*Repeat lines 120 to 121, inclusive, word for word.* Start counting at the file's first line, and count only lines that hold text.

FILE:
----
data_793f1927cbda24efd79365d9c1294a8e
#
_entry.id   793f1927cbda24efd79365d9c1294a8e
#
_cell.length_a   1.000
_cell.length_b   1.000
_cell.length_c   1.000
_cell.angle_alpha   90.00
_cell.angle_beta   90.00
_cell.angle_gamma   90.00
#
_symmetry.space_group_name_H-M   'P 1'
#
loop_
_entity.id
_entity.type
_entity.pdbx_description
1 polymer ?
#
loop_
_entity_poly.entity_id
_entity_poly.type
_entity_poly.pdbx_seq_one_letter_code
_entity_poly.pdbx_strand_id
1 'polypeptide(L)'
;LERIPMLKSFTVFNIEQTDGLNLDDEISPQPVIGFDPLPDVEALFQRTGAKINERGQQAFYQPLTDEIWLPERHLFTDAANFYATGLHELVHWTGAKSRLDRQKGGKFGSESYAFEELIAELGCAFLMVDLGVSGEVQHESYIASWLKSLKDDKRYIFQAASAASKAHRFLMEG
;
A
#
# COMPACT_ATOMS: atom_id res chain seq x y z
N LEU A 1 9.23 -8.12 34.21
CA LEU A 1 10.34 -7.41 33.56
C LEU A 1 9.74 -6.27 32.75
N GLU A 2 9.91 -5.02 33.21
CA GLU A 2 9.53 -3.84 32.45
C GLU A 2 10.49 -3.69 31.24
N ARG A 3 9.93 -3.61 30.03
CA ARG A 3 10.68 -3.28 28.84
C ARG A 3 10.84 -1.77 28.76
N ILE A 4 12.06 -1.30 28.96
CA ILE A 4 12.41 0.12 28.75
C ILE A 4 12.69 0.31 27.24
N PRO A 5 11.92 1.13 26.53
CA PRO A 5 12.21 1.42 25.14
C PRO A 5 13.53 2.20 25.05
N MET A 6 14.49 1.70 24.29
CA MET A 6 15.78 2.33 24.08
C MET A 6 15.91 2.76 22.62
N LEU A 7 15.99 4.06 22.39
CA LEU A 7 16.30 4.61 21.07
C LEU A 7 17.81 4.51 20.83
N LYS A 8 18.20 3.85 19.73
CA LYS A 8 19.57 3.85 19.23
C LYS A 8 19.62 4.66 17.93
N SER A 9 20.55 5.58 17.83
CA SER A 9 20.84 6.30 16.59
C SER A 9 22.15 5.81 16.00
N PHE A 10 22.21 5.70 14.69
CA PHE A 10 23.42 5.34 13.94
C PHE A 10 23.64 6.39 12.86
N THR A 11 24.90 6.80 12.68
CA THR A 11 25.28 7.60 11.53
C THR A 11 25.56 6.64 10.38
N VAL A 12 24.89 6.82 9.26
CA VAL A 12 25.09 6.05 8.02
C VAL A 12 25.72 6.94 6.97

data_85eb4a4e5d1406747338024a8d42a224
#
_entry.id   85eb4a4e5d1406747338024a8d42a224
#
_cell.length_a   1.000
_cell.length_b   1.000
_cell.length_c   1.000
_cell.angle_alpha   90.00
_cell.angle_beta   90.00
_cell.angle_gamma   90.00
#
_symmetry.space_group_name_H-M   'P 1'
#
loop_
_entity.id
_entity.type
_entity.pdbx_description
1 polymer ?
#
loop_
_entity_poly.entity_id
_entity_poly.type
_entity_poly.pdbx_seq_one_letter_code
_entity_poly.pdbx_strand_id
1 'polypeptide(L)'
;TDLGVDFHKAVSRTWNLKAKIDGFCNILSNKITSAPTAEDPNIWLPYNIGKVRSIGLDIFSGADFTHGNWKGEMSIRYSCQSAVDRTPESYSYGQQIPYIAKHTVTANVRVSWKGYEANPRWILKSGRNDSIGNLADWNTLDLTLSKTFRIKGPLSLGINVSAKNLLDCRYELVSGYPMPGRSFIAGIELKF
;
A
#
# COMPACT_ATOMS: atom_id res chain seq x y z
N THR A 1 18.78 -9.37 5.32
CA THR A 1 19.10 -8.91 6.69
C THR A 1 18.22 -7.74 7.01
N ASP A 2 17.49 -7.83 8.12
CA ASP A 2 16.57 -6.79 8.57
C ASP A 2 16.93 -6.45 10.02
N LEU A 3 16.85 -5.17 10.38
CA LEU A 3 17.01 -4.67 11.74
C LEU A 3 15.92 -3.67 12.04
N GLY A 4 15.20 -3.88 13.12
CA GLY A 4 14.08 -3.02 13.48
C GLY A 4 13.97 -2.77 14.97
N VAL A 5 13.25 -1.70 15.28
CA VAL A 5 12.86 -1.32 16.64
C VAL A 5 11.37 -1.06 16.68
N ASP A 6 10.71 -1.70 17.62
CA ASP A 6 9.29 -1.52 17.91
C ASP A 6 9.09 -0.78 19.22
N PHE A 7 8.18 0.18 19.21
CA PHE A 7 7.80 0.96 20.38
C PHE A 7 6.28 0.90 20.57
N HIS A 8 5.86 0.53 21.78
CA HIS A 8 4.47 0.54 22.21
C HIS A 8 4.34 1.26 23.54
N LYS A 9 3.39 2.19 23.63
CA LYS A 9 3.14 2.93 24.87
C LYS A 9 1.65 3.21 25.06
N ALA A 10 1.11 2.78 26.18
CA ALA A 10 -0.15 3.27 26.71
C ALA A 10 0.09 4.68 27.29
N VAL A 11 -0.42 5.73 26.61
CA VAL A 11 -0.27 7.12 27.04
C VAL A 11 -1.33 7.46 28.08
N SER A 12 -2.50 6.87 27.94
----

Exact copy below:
C HIS A 8 4.34 1.26 23.54
N LYS A 9 3.39 2.19 23.63